What Humility Might Be
Well, now that I’ve banged on what humility isn’t, perhaps I can ponder what humility is.
Humility is, in some fashion, the opposite of pride and vainglory, but it’s not so simple as that. It must incorporate movements away from those without looping all the way around and finding ourselves back where we started. So we need to move away from autonomy and complete self-reliance as well as away from self-agrandizement and boasting. Perhaps something that ought to be considered is what drives us towards those things in the first place. Self-agrandizement and boasting are perhaps easier.
There are two things I can come up with off the top of my head that would lead towards these. First, there are those that are essentially taught that tooting your own horn is the way life works. It’s a learned habit that some people just have been shown to be normative, and there probably are places where that’s appropriate (job interviews come to mind). Such learned practices are probably less concerning. Second, those that find themselves boasting or trying to make themselves grand are those who have some need to do so. There is something in them that does not feel okay unless they are trying to make themselves more than they are and focusing on themselves. One that is humble, then, must either not experience such feelings or respond in such a way so as not to give in to them. Thus, one who is humble must either not experience a need to glorify or focus on oneself.
The drive towards autonomy and utter self-reliance stems from fear of others manifesting itself in some way. That fear may come out either in direct fear or via indirect aggression. Either one avoids others because they are immediately afraid of being hurt or because they are angry at others and feel that they must take it upon themselves to do what is necessary lest it be done poorly or in a way that ultimately hurts them. Either way, the issue beneath is one of fear. Humility, then, must either not experience that fear or respond with courage to act from a different place.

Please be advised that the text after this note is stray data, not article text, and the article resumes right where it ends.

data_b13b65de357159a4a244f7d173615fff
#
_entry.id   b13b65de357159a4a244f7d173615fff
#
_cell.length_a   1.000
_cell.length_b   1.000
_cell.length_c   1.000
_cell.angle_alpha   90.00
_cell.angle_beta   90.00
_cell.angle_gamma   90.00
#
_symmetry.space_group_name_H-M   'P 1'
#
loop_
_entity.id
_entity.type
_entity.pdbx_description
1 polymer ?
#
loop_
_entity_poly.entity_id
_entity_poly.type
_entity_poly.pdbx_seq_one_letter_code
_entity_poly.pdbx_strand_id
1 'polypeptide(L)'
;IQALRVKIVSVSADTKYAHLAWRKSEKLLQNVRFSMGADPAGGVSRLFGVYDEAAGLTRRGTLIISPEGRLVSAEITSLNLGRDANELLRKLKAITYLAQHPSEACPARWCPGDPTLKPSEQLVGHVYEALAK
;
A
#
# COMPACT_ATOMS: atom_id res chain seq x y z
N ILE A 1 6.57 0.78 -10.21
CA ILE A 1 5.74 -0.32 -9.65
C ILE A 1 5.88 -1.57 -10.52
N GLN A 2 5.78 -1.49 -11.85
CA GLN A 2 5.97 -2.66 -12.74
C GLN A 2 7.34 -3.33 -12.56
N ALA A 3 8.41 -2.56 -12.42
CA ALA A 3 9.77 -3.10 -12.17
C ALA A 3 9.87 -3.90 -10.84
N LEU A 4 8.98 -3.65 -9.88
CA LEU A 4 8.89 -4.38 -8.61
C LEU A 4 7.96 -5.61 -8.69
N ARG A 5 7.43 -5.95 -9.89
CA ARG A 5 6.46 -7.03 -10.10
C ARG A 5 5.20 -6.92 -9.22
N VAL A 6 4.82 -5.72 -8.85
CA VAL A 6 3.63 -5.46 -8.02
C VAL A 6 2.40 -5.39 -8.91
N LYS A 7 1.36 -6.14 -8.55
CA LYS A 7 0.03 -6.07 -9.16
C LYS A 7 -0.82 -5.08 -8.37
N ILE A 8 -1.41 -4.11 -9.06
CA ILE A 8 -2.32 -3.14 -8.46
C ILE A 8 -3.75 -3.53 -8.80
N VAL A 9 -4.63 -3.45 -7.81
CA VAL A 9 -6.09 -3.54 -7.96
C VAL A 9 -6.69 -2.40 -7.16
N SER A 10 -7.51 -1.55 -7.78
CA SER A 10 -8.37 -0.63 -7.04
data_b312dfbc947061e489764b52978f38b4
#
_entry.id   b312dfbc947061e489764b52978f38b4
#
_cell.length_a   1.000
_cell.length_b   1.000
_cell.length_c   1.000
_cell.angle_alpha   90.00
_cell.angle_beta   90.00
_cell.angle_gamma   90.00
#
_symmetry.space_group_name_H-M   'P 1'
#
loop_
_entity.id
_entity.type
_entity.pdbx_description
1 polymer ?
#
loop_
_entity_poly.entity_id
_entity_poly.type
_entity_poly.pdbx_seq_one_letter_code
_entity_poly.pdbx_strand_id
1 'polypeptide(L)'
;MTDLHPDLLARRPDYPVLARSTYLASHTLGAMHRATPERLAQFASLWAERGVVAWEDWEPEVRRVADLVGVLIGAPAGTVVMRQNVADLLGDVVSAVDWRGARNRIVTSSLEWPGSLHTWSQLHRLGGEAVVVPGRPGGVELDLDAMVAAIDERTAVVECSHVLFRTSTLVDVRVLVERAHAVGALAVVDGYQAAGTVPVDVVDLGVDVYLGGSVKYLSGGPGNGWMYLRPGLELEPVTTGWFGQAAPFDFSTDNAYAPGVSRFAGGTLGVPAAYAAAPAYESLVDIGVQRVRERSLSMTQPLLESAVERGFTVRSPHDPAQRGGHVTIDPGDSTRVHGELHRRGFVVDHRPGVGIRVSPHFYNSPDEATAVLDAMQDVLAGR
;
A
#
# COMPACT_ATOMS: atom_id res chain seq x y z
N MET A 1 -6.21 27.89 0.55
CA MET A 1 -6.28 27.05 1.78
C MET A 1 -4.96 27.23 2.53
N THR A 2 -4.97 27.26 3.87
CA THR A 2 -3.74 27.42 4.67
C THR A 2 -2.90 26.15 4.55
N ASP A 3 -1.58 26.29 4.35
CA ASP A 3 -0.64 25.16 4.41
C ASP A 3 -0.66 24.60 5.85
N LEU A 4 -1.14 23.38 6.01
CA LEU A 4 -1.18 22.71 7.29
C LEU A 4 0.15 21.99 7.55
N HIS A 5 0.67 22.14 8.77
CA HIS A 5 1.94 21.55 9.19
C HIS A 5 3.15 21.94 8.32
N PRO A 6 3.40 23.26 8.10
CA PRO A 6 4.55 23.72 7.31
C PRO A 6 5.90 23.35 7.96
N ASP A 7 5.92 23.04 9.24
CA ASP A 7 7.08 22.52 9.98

The problem here is that I’m still defining humility in terms of what it is not. But maybe I’m getting closer?
Because of the autonomy issue, humility must involve an acknowledgment and acceptance of one’s dependence and interdependence. That relies on some courage so as to fight against the fear and self-centered tendencies that are unfortunately part of all of our fallen hearts. Because of the vainglory issue, humility must involve a contentedness with one’s position. This doesn’t defy the drive to move in one direction or another but rather an acceptance of the possibility of that drive not being fulfilled. It’s the old holding-things-loosely idea. It’s okay to want so long as you’re okay if you never get.
But I think humility must also involve a certain level of self-forgetfulness. We cannot forget ourselves entirely because if we do, then we have no self-awareness of our need, which is critical for our capacity to interact with God and others in a loving and accurate fashion. However, we can’t be controlled by that need. Somehow, we have to be able to be okay without having that need satisfied. Or, perhaps better, we have to somehow live in a space where we know that the need will be and already is satisfied by God and the body of Christ. Perhaps self-forgetfulness is the wrong term. Perhaps contentedness or a movement towards contentedness is a good word here as well.
Needful contentedness seems to encompass a good deal of what humility entails, so long as we are willing to embrace and accept it. We have to be aware of and not fight against our need for God and others while being content with the truth that those needs are already and will ultimately be fulfilled. Once there is that contentment, then there is no longer a drive towards self-agrandizement because the very need that drives it is accepted as being met. Likewise, the fear that leads to autonomy is eased because of the acknowledgment that one’s true needs are satisfied.
So there’s a tension to humility – the awareness and embracing of one’s need coupled with the acknowledgment that those needs are and will be met. That seems a very different perspective on humility than I think most would offer. But am I off here?